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Indian pledge to cut coal imports turning a dud

Coal News - Published on Tue, 24 Jul 2018

Image Source: NewIndianExpress
New Indian Express reported that India’s dependence on overseas reserves of coal to fire its power plants seems to be at the point of no return. The fact that India almost tripled its imports of the dry fuel from America in the first quarter of 2018 from a year earlier and that several state-owned power utilities have begun buying foreign coal due to domestic coal shortages undermines a pledge by the government to cut thermal coal imports to zero by March 2019.

The imports of coal have risen by over 14 % at 217 million tonnes in 2017-18 after dropping by 5.6 % and 4.5 % respectively in 2015-16 and 2016-17. In the first quarter of 2018, imports rose over 15 per cent. Meanwhile, Coal India is struggling to step up production, in a setback for the country’s long-term plans to eliminate imports. The public sector coal producer produced 567 MT of coal in 2017-18 against a target of 600 MT. Notably, the coal ministry had initially targeted 660 MT of coal production in 2017-18. On the other hand, inability of domestic supply presents opportunities for miners in the US and Australia, who are struggling to find buyers at home.

Other factors such as regulatory changes and domestic logistic bottlenecks amid surging power demand have added to the woes. “Availability of coal remains poor for the last couple of months. And, this is primarily because there’s a shortage of trains to carry the fuel from its mines to the power plants,” pointed out a senior official of CIL, expecting the government to expand the rail networks. It may be noted that two key rail links that would have increased the transportation volume Tori-Shivpur and Jharsuguda-Barpali were slated to be completed by June 2016. The Mand-Raigarh rail link project was also targeted for commissioning by December 2017. However, none of these projects has become operational so far.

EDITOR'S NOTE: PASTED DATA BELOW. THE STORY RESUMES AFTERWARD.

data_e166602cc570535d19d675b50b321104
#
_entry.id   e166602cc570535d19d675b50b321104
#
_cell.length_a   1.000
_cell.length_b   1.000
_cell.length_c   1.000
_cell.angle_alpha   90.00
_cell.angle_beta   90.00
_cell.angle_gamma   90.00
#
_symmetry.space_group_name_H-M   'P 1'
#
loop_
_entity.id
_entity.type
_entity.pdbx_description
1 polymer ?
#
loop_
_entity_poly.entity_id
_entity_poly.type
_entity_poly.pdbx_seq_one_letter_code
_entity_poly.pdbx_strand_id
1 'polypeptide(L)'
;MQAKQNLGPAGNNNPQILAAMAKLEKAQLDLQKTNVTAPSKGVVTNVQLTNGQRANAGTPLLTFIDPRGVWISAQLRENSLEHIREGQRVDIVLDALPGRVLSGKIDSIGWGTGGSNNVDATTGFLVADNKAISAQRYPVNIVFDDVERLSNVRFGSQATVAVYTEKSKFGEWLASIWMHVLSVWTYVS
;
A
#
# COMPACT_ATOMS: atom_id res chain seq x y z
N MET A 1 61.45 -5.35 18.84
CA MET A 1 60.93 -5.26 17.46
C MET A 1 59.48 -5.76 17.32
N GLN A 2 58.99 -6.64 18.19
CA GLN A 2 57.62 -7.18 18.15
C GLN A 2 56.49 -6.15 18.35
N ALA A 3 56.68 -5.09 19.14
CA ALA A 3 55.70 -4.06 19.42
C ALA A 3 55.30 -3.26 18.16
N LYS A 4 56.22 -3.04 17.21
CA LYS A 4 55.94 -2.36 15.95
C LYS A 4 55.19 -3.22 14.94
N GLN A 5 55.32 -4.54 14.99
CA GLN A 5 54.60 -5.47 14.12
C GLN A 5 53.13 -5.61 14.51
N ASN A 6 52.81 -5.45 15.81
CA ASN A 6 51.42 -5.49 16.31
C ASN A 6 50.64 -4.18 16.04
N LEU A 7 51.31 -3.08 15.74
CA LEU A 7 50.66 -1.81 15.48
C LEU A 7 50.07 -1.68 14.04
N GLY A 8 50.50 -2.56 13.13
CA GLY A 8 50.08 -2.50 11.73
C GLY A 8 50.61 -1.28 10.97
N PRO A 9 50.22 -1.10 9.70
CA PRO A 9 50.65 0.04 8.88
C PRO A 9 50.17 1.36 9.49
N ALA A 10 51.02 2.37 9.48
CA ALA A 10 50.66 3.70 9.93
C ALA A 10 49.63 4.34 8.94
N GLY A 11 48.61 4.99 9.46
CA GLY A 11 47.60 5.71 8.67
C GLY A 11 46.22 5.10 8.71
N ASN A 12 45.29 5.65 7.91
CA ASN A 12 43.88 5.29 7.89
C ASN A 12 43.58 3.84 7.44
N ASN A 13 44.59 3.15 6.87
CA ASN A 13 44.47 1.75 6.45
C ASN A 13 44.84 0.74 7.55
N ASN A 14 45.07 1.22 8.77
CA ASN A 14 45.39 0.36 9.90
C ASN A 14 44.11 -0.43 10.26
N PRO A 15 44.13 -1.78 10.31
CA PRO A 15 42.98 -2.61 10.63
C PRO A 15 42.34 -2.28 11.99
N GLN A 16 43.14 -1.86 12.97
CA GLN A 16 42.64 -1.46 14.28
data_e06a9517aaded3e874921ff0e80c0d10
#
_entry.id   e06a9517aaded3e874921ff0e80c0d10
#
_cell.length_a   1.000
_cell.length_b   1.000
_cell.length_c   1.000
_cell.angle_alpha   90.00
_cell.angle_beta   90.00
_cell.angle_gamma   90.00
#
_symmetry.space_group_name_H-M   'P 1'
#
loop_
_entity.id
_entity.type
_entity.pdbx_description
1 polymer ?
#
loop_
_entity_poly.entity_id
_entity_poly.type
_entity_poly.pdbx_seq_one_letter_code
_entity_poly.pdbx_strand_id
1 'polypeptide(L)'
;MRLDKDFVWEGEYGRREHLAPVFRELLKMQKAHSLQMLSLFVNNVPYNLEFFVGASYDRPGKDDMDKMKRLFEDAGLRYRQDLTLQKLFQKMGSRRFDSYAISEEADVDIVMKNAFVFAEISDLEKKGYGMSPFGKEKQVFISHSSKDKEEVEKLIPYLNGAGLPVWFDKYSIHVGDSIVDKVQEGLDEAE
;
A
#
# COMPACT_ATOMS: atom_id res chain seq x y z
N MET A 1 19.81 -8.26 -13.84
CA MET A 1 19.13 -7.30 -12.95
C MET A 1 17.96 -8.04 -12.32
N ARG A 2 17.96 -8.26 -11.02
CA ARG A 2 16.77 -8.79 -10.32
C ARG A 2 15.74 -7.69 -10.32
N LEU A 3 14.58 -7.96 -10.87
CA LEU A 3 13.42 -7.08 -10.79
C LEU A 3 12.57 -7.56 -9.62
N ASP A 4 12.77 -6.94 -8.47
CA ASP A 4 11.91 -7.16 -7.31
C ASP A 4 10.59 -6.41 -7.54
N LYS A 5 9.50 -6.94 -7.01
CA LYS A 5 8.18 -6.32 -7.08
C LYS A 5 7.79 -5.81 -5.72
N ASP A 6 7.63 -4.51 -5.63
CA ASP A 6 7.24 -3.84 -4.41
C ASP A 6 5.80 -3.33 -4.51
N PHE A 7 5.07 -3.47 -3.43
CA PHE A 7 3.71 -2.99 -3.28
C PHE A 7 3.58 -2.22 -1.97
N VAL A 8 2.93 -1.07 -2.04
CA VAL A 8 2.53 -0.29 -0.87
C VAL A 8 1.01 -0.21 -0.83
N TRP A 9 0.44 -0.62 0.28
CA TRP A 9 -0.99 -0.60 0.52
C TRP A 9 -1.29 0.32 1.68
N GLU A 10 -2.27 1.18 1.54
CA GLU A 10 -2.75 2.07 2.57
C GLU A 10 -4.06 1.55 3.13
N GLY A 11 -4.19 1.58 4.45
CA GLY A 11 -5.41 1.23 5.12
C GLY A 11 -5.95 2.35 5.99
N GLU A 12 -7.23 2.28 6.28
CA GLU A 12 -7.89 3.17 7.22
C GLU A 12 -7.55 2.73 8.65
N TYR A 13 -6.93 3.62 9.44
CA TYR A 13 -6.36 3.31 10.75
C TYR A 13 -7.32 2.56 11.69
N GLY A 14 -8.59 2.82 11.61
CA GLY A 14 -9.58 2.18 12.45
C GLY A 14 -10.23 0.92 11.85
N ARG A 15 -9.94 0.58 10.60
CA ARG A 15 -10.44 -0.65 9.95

Consequently, the power plants are left with just 10 days of stock on an average, and 20 out of the 113 power stations listed by Central Electricity Authority have critical stock, finds out a report by the CEA. More to that, officials in the state-run power utilities of Andhra Pradesh and Tamil Nadu have stated that the two states have imported a total of 1.6 million tonnes of coal since the beginning of this year.

To meet the growing power demand, Maharashtra too has floated a tender for obtaining 1 million tonne of coal, while Gujarat also plans to ramp up imports by 400,000 tonnes this year. Mr Ankur Agarwal, senior analyst, India Ratings and Research siad that “This is because the short-term tariffs are more than INR 4.5 per unit of electricity and the power plants, especially in the coastal areas, find it commercially viable to import coal.”

Similarly, data from American Fuels & Natural Resources shows Adani Enterprises accounted for about one-sixth of all the imports, buying 6.51 million tonne in the first three months of 2018. The Tata Group also imported 5.23 million tonne of coal during the period with Swiss Singapore, part of the Aditya Birla Group, taking in 2.92 million tonne and JSW Group bringing in 2.48 million tonne.

Mr Manish Aggarwal, partner and head, KPMG, India points out that “It largely depends on three factors how fast and to what extent is the problem of stressed assets is resolved, how the commercial mining auctions pan out and how CIL managed to ramp up the supply.”

However, for all these to happen over the next two years is unlikely.Mr Aggarwal noted that “In the short-term, India’s dependence on imports will continue to rise, while in the long term, it should reduce as more mines open up domestically.”

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Posted By : Amom Remju on Tue, 24 Jul 2018
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